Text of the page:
Variegate porphyria (also porphyria variegata or mixed porphyria) results from a partial deficiency in PROTO oxidase, manifesting itself with skin lesions similar to those of porphyria cutanea tarda combined with acute neurologic attacks. It may first occur in the second decade of life; there is a cohort of sufferers living in South Africa descended from a single person from the Netherlands, Berrit Janisz, who emigrated in the 17th century.

Signs and symptoms

The hepatic porphyrias primarily affect the nervous system, resulting in abdominal pain, vomiting, acute neuropathy, seizures, and mental disturbances, including hallucinations, depression, anxiety, and paranoia. Cardiac arrhythmias and tachycardia (fast heart rate) may develop as the autonomic nervous system is affected. Pain can be severe and can, in some cases, be both acute and chronic in nature. Constipation is frequently present, as the nervous system of the gut is affected.

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A little boy's chance at life
From Spokesman Review, The (Spokane), 10/17/04 by Cynthia Taggart

MARY ANN MATTSON says repeated miscarriages and one stillbirth were not enough to stop her from wanting another child. But when her body finally came through with her son, Nicholas Ashby, Mary Ann didn't find peace.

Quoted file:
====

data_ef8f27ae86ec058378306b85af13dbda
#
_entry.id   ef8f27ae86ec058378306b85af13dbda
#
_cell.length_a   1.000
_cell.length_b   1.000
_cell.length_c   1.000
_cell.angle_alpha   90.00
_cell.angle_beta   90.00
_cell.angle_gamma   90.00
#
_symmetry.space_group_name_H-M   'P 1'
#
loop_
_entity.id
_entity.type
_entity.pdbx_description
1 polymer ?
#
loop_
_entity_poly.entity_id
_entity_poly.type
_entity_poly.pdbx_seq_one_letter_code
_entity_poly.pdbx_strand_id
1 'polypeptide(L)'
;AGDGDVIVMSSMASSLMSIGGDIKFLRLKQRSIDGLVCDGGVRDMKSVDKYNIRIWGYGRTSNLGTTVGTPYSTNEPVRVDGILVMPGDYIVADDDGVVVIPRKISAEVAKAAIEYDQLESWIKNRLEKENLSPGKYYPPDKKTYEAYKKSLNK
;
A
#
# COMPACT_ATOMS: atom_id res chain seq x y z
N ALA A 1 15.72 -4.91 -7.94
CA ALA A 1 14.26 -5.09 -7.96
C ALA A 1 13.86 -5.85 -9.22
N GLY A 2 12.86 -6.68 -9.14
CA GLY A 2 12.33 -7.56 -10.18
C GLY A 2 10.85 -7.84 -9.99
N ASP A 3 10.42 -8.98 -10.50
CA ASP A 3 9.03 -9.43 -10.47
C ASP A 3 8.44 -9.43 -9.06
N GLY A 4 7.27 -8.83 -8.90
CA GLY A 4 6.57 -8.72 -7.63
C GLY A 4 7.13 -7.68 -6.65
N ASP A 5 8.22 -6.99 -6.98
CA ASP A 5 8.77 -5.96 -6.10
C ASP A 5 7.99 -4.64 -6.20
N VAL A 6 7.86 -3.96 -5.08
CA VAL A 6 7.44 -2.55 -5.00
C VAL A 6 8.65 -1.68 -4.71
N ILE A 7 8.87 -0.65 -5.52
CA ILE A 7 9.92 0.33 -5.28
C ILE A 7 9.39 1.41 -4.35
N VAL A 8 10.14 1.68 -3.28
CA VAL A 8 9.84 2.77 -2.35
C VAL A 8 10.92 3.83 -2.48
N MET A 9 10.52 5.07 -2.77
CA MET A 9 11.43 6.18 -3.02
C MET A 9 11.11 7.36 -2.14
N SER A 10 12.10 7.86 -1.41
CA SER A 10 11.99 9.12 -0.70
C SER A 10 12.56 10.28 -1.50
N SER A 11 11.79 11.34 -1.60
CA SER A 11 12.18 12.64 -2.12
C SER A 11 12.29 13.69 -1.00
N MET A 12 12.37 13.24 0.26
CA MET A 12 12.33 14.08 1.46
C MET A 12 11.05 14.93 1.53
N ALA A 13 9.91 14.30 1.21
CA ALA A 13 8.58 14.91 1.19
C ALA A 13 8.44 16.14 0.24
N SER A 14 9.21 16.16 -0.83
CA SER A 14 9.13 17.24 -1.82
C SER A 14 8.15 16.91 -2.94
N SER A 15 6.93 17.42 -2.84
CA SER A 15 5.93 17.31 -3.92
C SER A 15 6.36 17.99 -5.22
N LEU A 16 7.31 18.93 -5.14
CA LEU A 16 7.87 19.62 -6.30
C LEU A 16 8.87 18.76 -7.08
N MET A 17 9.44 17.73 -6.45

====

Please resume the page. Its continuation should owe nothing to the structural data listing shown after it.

She gave birth to Nicholas one month before his due date in 2001. She was ecstatic, relieved and grateful to feel her newborn son's heartbeat as she clutched him to her chest. But eight hours after his birth, Nicholas was orange and it was clear to Mary Ann that a new, more ominous chapter of her life had begun.

"All the time I say, 'Why me?' " Mary Ann, 39, says, smothering her frustration in a strangled chuckle.

"The doctor said it was a total fluke, a random mismatch."

The cute blond toddler dancing to the Wiggles singing on his grandmother's wide-screen television is saddled with a dark disorder: werewolf's syndrome. The sun or bright light causes his skin to erupt in sores like chicken pox, except these sores consume his flesh. To protect his skin, Nick's body produces hair. His adult teeth will grow in black. The disease arises from a disorder in Nick's red blood cells.

"My husband made a lean-to on the deck so Nick can go outside for fresh air," Mary Ann says. "He can't go out to dinner, play outside with other kids. We tinted the windows in the car. He wears long sleeves and carries an umbrella."